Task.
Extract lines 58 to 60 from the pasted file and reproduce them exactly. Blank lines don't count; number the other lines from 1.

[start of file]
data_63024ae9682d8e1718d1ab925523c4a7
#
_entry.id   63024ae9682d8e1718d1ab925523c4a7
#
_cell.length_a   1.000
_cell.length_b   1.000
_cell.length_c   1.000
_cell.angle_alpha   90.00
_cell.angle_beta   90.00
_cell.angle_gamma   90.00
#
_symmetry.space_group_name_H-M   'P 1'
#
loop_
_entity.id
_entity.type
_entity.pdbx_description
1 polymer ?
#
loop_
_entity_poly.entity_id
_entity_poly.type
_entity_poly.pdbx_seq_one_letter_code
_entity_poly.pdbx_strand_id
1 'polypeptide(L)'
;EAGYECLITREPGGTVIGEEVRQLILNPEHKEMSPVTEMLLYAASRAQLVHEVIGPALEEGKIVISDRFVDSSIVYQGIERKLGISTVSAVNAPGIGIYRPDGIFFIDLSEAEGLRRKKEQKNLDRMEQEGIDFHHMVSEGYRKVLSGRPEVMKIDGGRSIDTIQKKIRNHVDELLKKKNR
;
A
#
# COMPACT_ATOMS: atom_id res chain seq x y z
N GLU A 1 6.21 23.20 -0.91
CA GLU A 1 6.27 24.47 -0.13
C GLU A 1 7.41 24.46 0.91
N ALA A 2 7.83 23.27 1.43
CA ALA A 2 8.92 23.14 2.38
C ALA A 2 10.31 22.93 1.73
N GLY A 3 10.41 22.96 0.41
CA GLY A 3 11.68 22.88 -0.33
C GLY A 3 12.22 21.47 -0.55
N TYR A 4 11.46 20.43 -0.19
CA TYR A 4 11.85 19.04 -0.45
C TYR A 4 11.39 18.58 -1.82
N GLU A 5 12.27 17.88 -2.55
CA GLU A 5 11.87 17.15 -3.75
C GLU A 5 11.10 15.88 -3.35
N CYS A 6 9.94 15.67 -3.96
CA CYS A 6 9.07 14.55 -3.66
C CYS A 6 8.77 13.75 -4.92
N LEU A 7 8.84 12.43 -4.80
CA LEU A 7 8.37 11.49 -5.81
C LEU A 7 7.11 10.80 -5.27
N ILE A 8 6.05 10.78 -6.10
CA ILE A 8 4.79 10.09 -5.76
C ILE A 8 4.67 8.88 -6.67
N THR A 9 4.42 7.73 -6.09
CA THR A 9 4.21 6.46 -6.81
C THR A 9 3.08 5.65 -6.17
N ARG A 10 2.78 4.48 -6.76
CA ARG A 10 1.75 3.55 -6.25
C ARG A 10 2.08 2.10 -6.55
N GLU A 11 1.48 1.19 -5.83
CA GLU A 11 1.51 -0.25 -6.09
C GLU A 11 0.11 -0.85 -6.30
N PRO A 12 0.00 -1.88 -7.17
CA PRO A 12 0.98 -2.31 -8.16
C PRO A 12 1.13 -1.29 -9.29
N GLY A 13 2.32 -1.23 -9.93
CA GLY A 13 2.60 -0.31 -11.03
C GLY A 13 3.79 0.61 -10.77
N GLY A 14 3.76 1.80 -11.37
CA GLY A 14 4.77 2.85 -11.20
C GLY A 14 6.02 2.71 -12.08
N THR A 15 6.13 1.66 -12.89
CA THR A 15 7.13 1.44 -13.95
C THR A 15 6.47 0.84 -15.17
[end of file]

N ARG A 10 2.78 4.48 -6.76
CA ARG A 10 1.75 3.55 -6.25
C ARG A 10 2.08 2.10 -6.55